The makers of the Argos II retinal prosthetic have devised a way to help blind people read Braille. Their first reported tests with a person wearing an Argos II indicate that this method could help blind people with the implant read signs and short sections of text.
Second Sight’s prosthetic are built for patients with degenerative eye diseases like retinitis pigmentosa. The Argus II eye prosthetic captures images through a camera positioned on the wearer’s face. It is connected to an electrode array implanted on the eye. Images seen by the camera are converted to electrical signals and transmitted to the electrode array, which stimulates nerves in sections of the retina.
This gives the wearer a real-time replay of the world in front of them. But though they see better with the prosthetic, the view they have is a fuzzy one, which makes text and street signs particularly hard to read.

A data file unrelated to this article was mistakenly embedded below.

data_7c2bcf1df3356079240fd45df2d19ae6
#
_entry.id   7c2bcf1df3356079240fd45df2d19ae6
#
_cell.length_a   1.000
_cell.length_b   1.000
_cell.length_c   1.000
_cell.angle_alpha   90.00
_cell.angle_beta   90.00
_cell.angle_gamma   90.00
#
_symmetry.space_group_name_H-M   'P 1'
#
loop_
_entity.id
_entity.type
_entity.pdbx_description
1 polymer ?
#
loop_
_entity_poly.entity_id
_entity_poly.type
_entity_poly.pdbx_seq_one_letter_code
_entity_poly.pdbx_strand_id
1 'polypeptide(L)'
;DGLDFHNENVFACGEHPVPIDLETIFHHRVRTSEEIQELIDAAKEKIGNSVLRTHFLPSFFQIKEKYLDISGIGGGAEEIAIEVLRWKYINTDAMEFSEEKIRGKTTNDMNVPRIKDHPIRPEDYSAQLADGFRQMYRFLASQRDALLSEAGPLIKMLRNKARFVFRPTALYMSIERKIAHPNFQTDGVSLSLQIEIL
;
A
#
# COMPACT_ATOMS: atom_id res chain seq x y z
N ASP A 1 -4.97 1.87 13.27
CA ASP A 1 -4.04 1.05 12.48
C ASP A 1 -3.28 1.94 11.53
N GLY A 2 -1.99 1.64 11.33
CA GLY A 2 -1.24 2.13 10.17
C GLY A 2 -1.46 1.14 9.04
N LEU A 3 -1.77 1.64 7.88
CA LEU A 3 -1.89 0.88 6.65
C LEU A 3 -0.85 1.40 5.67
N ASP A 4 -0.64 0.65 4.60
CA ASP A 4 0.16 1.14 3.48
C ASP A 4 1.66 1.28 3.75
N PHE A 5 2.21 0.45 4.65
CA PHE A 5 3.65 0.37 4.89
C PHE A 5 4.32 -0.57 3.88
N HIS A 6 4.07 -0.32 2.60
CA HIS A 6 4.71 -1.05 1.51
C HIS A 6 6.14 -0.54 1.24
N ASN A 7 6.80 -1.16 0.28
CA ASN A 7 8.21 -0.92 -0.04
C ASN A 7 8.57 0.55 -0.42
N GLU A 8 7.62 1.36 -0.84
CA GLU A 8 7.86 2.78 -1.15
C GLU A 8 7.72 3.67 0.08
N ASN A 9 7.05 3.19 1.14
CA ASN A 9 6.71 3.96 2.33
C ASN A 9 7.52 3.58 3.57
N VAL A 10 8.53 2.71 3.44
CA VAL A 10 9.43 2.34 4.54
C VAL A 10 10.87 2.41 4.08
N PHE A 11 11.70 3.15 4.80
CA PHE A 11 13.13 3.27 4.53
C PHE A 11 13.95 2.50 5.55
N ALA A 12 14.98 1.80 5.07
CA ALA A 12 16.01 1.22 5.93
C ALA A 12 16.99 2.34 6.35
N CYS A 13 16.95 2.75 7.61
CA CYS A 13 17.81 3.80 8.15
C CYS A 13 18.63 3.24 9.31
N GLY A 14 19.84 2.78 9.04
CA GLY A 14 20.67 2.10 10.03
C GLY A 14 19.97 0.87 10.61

Second Sight’s solution is to stimulate electrodes in the pattern of Braille letters instead of standard text. This technique would replace the video processing section of the Argos II with a kind of Braille visualizer, to convert alphabets into their corresponding Braille arrangement of dots. If a wearer is facing a signboard with text on it, it’s the Braille lettering they would see.